Imigration Related Offenses
Research suggests that people tend to overestimate the relationship between immigration and criminality, and that the media tends to erroneously depict immigrants as particularly crime-prone. The academic literature provides mixed findings for the relationship between immigration and crime worldwide, but finds for the United States that immigration either has no impact on the crime rate or that it reduces the crime rate. A meta-analysis of 51 studies from 1994–2014 on the relationship between immigration and crime in the United States found that overall immigration reduces crime, but the relationship is very weak.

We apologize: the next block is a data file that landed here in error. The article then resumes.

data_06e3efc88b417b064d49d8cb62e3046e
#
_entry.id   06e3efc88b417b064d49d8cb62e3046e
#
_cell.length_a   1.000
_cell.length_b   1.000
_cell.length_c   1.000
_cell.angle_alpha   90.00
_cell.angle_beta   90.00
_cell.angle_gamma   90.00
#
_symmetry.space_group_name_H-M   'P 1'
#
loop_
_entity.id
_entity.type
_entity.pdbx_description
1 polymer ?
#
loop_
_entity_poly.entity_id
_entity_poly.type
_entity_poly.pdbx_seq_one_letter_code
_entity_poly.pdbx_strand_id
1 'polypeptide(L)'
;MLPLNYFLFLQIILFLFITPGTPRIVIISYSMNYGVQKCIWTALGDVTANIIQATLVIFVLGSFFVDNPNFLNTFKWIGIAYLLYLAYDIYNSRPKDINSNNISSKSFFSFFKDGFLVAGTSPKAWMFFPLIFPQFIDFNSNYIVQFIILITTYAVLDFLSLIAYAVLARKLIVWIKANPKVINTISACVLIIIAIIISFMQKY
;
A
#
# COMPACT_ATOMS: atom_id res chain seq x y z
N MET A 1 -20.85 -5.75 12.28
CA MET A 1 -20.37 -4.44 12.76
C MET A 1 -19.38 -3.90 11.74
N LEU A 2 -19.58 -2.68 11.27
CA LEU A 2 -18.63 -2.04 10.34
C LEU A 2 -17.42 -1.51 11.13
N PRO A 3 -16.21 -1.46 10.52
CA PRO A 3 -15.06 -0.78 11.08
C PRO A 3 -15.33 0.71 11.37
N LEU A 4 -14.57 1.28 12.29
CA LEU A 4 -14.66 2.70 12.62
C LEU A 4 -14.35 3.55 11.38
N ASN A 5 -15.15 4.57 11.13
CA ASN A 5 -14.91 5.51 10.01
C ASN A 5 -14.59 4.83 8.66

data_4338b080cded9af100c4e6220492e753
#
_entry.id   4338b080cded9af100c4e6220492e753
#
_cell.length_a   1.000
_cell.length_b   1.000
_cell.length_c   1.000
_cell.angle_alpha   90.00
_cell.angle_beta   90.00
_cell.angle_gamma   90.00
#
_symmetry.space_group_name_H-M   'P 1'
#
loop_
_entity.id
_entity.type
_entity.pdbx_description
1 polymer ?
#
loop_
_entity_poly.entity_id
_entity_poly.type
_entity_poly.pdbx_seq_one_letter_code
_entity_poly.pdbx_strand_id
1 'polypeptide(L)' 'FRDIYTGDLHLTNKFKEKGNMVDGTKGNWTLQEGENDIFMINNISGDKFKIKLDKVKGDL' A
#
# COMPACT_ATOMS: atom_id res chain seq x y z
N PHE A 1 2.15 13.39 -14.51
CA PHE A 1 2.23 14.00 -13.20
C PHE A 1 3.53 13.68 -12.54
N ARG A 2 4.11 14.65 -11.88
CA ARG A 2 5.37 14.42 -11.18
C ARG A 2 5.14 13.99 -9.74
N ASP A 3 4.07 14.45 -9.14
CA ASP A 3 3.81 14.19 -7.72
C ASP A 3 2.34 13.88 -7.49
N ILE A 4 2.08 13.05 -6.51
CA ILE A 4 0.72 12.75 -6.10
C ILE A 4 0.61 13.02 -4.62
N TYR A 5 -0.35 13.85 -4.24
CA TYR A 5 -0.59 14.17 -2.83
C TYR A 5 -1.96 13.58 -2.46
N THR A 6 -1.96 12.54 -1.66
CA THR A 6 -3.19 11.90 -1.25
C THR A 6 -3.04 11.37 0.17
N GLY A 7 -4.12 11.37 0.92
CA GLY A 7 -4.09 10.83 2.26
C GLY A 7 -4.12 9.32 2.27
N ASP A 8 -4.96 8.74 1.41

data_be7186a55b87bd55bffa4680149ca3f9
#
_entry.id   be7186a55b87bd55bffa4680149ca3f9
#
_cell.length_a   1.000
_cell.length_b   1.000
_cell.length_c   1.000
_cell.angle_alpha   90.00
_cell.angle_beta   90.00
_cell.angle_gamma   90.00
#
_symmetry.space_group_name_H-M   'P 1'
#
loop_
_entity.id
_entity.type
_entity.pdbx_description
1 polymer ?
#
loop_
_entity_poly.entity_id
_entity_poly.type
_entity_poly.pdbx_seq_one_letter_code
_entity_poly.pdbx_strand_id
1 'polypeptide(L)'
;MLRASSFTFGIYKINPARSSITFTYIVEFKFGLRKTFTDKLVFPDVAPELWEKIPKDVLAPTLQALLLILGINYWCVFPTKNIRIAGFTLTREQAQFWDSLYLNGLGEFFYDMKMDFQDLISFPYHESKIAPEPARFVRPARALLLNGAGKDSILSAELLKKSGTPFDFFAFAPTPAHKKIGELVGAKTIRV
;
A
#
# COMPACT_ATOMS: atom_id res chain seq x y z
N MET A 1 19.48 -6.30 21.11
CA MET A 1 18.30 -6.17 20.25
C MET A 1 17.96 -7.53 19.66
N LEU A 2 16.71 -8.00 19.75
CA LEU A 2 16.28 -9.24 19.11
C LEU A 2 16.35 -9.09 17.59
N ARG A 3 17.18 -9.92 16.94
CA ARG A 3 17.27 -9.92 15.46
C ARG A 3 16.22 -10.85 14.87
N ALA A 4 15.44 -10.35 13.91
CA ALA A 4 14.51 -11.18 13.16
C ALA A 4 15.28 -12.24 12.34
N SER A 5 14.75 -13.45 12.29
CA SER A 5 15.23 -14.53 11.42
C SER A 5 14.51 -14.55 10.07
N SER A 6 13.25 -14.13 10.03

The over-representation of immigrants in the criminal justice systems of several countries may be due to socioeconomic factors, imprisonment for migration offenses, and racial and ethnic discrimination by police and the judicial system. The relationship between immigration and terrorism is understudied, but existing research suggests that the relationship is weak and that repression of the immigrants increases the terror risk. Research on the relationship between refugee migration and crime is scarce, but existing empirical evidence fails to substantiate a relationship between refugee migration and crime.
See Harris' success story about immigration